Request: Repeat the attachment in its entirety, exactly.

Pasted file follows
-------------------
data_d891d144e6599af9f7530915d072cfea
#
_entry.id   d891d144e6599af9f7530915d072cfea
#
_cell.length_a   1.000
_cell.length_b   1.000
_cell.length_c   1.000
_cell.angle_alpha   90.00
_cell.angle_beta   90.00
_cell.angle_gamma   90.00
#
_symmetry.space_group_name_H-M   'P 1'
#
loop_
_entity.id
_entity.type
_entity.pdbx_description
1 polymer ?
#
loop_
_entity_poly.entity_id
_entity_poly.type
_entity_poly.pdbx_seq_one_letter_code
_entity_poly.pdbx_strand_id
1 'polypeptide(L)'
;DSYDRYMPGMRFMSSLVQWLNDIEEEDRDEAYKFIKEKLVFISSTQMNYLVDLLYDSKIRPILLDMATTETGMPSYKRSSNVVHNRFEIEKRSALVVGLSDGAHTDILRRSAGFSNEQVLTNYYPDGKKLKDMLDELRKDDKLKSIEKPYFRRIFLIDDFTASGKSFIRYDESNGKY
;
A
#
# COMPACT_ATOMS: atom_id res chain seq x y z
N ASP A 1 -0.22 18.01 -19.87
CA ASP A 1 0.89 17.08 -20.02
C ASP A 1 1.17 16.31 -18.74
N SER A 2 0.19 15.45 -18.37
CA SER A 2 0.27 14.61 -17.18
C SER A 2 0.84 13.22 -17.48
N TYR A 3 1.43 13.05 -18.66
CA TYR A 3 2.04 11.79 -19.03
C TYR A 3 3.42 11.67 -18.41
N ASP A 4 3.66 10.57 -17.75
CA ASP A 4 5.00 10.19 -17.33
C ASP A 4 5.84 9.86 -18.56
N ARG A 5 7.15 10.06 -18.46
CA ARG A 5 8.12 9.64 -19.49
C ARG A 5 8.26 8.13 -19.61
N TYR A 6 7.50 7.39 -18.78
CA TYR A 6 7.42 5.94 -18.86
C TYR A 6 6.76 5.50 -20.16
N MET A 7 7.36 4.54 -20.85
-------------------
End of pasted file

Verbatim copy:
data_d891d144e6599af9f7530915d072cfea
#
_entry.id   d891d144e6599af9f7530915d072cfea
#
_cell.length_a   1.000
_cell.length_b   1.000
_cell.length_c   1.000
_cell.angle_alpha   90.00
_cell.angle_beta   90.00
_cell.angle_gamma   90.00
#
_symmetry.space_group_name_H-M   'P 1'
#
loop_
_entity.id
_entity.type
_entity.pdbx_description
1 polymer ?
#
loop_
_entity_poly.entity_id
_entity_poly.type
_entity_poly.pdbx_seq_one_letter_code
_entity_poly.pdbx_strand_id
1 'polypeptide(L)'
;DSYDRYMPGMRFMSSLVQWLNDIEEEDRDEAYKFIKEKLVFISSTQMNYLVDLLYDSKIRPILLDMATTETGMPSYKRSSNVVHNRFEIEKRSALVVGLSDGAHTDILRRSAGFSNEQVLTNYYPDGKKLKDMLDELRKDDKLKSIEKPYFRRIFLIDDFTASGKSFIRYDESNGKY
;
A
#
# COMPACT_ATOMS: atom_id res chain seq x y z
N ASP A 1 -0.22 18.01 -19.87
CA ASP A 1 0.89 17.08 -20.02
C ASP A 1 1.17 16.31 -18.74
N SER A 2 0.19 15.45 -18.37
CA SER A 2 0.27 14.61 -17.18
C SER A 2 0.84 13.22 -17.48
N TYR A 3 1.43 13.05 -18.66
CA TYR A 3 2.04 11.79 -19.03
C TYR A 3 3.42 11.67 -18.41
N ASP A 4 3.66 10.57 -17.75
CA ASP A 4 5.00 10.19 -17.33
C ASP A 4 5.84 9.86 -18.56
N ARG A 5 7.15 10.06 -18.46
CA ARG A 5 8.12 9.64 -19.49
C ARG A 5 8.26 8.13 -19.61
N TYR A 6 7.50 7.39 -18.78
CA TYR A 6 7.42 5.94 -18.86
C TYR A 6 6.76 5.50 -20.16
N MET A 7 7.36 4.54 -20.85